Monday, June 20, 2016

Children of Africa Day 2016 - The Day in Pictures

Editor's Note: Though Children of Africa Day was June 16th, you can still join the celebration!

The JBFC Family had a wonderful day celebrating our girls on June 16th! Here is a glimpse into how our guests, staff, and children spent this special day!

Our guests were busy preparing a delicious Hawaiian themed meal!

Administrative Director, Melinda Wulf, and Paula Casimiro decorated mango-pineapple upside down cake.

One of JBFC's summer interns, Kristen, helped serve the amazing meal!

The day was full of singing, swimming, game playing, and lots and lots of dancing!


We are so grateful to have so many supporters and friends who could share in this wonderful day with us! 





Saturday, June 18, 2016

JBFC Football Dreams Come True

For Neema R., this has been a lifelong dream.

She's always wanted to play football on the biggest stage on this side of Tanzania.

CCM Kirumba is the largest stadium in Mwanza region and it is where Tanzanian professional teams both play and practice. Neema has spent hours in the Tanzanian sun practicing, so she could be the type of player capable of competing at the level where she could play at CCM Kirumba.

And last week, her dream came true.

"It was good to play at CCM Kirumba because it was one of my dreams. It was really great!" Neema said with a huge smile on her face.

Neema R. graduated from JBFC's Joseph & Mary Secondary School last December. She has spent the last six months, taking computer courses, tutoring at a local primary school, and playing football for a club team, Marsh Sports Academy. It's one of the premier football clubs in Mwanza and has been a stepping stone for some players to win a spot on the Tanzanian national women's team.

Neema's team, Marsh, rose to the top of the league and was set to play their final league match on the pitch of Neema's dreams... CCM Kirumba.

And Neema's sisters from JBFC were there to cheer her on. What no one anticipated was that all of the JBFC girls would get a chance to play on that famous field.

The Marsh team was supposed to face-off against another team to compete for the league championship, but they didn't show up. So the leaders of the league asked the JBFC girls, ranging in age from 12-18, if they'd like to play.

Even though it was just a friendly match and no score was kept, the JBFC girls were a little nervous playing against an older team on a storied field. Big sister Neema R had to give them a bit of a pep talk.

"It was also great to have support from the JBFC girls in this league and at the stadium, because I want them to one day have a dream like me so I can show them my support too!" Neema said.  "I felt sad to play against them, my sisters, because they were needing my help and also they were so young for this league, but I am so proud of them!"
"I feel good to have played at CCM Kirumba, because it is a famous place in our country," said Pendo, 7th grade. "A lot of other people wish to play there, but can't. I really want to be a good player in this country and the world."



"As the captain, it was great as it was our first time to play at this field," said Laurencia, 7th grade. "It is special because we got to play there before a lot of other people who wish to play there. I was proud of our team because they played well and even though we lost, it was good because they are older than us. Our goal now is to beat all those teams that beat us."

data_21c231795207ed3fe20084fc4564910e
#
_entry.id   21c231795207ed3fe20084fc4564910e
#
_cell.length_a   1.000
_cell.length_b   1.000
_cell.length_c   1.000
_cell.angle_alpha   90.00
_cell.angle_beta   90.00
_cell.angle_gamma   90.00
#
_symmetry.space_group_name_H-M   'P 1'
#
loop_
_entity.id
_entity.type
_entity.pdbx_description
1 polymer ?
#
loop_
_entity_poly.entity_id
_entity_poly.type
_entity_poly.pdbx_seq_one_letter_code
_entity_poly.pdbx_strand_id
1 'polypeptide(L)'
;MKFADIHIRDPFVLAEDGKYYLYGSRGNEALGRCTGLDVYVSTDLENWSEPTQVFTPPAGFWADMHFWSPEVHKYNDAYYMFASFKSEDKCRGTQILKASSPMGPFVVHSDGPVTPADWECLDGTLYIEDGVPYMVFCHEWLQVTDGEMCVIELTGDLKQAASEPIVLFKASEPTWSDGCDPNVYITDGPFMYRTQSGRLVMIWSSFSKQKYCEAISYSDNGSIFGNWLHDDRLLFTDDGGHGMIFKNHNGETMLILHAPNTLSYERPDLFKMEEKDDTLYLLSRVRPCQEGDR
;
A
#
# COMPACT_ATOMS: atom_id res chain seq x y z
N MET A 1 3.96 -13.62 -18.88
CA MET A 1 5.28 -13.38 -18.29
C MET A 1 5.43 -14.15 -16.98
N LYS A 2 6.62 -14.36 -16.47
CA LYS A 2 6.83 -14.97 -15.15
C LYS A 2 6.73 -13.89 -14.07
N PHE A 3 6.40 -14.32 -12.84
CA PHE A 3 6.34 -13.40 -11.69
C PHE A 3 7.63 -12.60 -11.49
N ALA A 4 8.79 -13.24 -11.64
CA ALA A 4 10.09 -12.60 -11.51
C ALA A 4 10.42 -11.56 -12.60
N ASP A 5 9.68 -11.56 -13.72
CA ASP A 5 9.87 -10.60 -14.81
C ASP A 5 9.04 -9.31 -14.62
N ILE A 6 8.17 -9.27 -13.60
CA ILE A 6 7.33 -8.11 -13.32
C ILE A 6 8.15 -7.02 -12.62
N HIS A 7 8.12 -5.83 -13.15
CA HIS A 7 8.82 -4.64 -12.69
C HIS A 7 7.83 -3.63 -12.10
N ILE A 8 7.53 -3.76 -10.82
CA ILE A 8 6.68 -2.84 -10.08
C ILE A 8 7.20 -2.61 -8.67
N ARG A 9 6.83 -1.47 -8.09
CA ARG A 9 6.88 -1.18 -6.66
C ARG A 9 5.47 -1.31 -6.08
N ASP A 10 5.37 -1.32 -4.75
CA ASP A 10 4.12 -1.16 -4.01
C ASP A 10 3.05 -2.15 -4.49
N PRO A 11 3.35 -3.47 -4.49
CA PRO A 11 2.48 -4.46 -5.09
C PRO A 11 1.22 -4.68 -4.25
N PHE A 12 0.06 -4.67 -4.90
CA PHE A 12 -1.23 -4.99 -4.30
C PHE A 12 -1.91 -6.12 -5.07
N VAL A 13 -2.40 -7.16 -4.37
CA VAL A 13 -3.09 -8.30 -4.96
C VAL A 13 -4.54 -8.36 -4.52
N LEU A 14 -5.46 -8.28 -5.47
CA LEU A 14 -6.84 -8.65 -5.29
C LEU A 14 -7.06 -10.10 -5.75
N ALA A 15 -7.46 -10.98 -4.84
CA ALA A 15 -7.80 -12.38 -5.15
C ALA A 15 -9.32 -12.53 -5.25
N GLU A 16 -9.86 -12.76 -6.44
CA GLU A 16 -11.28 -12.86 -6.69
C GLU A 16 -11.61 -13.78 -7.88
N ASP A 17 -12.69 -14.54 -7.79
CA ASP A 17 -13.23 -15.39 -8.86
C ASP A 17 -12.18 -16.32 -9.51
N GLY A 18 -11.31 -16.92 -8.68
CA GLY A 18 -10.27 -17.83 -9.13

The JBFC girls gave it their all. And some announcers from Radio Free Africa took notice, interviewing Zai, Laurencia, and Salome after the game.


"It was very good, because it was my first time playing there at the stadium and it is amongst the biggest in our country," said 6th grader, Salome. "I feel good playing against big teams like Marsh because I train myself to play against people bigger than my age. I am playing for my future life, to be able to announce myself all over the world through soccer!"



"It felt great because I have never played in a big stadium like that, "said Rachel, 6th grade. "It was good to see Neema because she has been waiting for this chance since she was in school. I really want to be the best footballer in the world and we are going to beat Marsh when I am in Form 4!"

Neema and Marsh Sports won the regional championship. Her sisters in sport, the JBFC Football Club, have been told by leaders of the league that they would like to formally invite the girls to play a real match at the stadium as a reward for their heart! We couldn't be prouder!





Wednesday, June 15, 2016

Children of Africa Day 2016

Editor's Note: June 16th is Watoto wa Africa or Children of Africa Day! You can be a part of what makes this day special. Click here to join this year's celebration!

JBFC is dedicated to improving the lives of children in Tanzania. We believe that no child should have to grow up in extreme poverty, and that every child should be able to grow up in a safe, nurturing environment. We believe in equipping children with the tools they need to become successful adults, through education, learning how to better handle natural resources, and access to healthcare. And we believe that children should have the right to be children. Many of our girls come from situations where they were forced to grow up too early, but we, at JBFC, are doing our best to restore their childhoods. That is why we spend June 16th celebrating our children. 

Many of our residential girls don't know when their birthdates, so Children of Africa Day is used to celebrate everyone's birthday as a family!

In past years, our girls and guests have spent this special day singing, dancing, playing games, eating a delicious meal, and having a water fight! Some favorite games include: sack races, bobbing for apples, musical chairs, pin the tail on the donkey, and even breaking open a pi├▒ata